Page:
Last summer, Westerling, Swetnam, and their coauthors published their findings in Science magazine. Without pinning blame on the causes of the warming trend, they reported that the West's springs and summers were indeed getting warmer, and that as a result, we were experiencing bigger fires, more fires, and longer fire seasons. The links between climate and wildfires were clearest in the northern Rockies and in the Sierra Nevada/southern Cascades.
As for Swetnam's Southwest, he thinks that a combination of warming temperatures and fire suppression kindled conflagrations like the 2002 Rodeo-Chediski fire. "The Rodeo was 10 times larger than the next-largest forest fire the Southwest has had in 100 years," Swetnam says. "It made everybody say, 'This is really something different.' "
Moving into harm's way
Our wildfires are getting bigger and hotter just as we're moving deeper into fire-prone parts of the West. Between July 2005 and July 2006, Arizona was the nation's fastest-growing state; Nevada was second, Idaho third. In each of these states, much of the growth has occurred in what fire scientists call the wildland-urban interface - those once-rural zones that appeal because they offer cheaper land prices and the chance to enjoy country living.
Says fire scientist Jan van Wagtendonk, "A lot of people think, Well, climate change doesn't affect me - maybe I'll get a better tan. But extreme fire seasons affect homeowners directly." Like Swetnam, van Wagtendonk has spent a long career studying fires, and from his post with the U.S. Geological Survey's Yosemite Field Station in El Portal, California, he's seen changes in the Sierra Nevada, including some animal species moving to higher elevations and others moving into Yosemite National Park from lower ones. And he has seen fires like the 1996 Ackerson fire, the largest ever recorded in Yosemite.
As former president of the Association for Fire Ecology, a group of more than 1,000 fire scientists and educators from around the world, van Wagtendonk pushed hard for the organization to draft last year's declaration on climate change and fire management, its first. Like Westerling's Science article, the declaration skirts the issue of what is causing current warming trends - man or nature. But it states, firmly, that the warming trends and wildfires are linked, and that as a result, "extreme wildfire events and a lengthened fire season may greatly increase the risk to human lives and infrastructures."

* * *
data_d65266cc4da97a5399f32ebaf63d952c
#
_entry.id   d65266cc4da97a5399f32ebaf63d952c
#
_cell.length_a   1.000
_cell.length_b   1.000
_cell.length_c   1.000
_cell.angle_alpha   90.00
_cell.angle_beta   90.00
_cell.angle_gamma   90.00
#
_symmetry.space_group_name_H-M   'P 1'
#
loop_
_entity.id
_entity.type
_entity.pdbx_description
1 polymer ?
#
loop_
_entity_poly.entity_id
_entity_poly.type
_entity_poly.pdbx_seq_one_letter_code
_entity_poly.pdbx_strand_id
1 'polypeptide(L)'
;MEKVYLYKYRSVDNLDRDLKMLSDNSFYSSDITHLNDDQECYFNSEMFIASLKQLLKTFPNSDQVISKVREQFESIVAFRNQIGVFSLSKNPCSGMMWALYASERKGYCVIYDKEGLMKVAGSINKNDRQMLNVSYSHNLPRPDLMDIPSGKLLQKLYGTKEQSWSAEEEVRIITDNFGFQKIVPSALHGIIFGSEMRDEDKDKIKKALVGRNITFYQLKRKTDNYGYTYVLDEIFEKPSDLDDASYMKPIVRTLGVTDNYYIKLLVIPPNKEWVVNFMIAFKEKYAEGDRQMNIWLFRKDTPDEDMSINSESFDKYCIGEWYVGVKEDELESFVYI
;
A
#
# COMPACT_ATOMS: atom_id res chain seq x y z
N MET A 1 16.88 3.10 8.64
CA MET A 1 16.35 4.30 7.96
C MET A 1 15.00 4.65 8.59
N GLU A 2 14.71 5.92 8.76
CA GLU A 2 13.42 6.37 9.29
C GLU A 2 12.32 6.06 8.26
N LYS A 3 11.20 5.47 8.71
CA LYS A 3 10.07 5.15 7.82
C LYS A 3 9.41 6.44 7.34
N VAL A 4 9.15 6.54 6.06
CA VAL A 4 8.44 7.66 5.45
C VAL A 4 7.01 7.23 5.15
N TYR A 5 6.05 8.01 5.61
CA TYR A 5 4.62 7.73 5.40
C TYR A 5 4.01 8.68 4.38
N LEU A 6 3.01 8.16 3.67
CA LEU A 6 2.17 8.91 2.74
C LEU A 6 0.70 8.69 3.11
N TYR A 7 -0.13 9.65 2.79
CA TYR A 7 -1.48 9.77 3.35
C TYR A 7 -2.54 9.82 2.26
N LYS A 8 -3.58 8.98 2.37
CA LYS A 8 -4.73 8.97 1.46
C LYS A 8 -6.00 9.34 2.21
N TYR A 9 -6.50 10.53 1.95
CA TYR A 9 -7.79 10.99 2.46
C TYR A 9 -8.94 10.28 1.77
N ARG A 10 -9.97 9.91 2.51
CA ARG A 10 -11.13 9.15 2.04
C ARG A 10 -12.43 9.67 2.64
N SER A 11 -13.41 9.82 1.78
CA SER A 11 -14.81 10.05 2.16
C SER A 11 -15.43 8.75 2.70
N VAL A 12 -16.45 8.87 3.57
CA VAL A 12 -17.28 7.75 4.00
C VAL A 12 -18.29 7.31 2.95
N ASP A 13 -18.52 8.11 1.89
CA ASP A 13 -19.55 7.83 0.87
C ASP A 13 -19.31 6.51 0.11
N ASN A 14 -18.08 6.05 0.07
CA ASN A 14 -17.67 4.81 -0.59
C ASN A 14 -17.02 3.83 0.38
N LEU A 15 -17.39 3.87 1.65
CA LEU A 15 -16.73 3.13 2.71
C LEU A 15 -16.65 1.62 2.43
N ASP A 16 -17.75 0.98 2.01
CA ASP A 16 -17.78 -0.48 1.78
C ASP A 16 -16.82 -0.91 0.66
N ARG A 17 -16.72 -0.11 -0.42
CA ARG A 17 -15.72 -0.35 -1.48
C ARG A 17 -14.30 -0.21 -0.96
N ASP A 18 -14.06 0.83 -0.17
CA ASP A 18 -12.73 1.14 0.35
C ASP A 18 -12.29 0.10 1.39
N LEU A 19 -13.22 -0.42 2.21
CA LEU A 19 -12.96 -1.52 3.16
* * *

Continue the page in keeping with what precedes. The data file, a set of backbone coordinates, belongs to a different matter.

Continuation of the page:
Building fire-safe homes
How do we cope with living in a West that is more vulnerable to fires? First, most fire experts agree, we should plan on spending a lot more money. In 2006, the Forest Service spent a record $1.5 billion putting out fires, twice as much as budgeted. This year's costs may well exceed that. As important, we'll need to spend more on fire prevention, from fire-education efforts to forest management. Second, it's more imperative than ever that we design and build homes and neighborhoods (and their landscaping) to better withstand wildfires.
And finally, we need to learn to live with uncertainty. Researchers like Westerling, Swetnam, and van Wagtendonk are the first to admit that there are many things about wildfire and climate change in the West that we still don't know.
"We don't have all the answers," says van Wagtendonk. "But the longer we ignore climate change and its relationship with fire, the more dangerous it becomes. Uncertainty is not a reason for us not to act."
INFO: Visit The National Interagency Fire Center for more about wildfires in the West.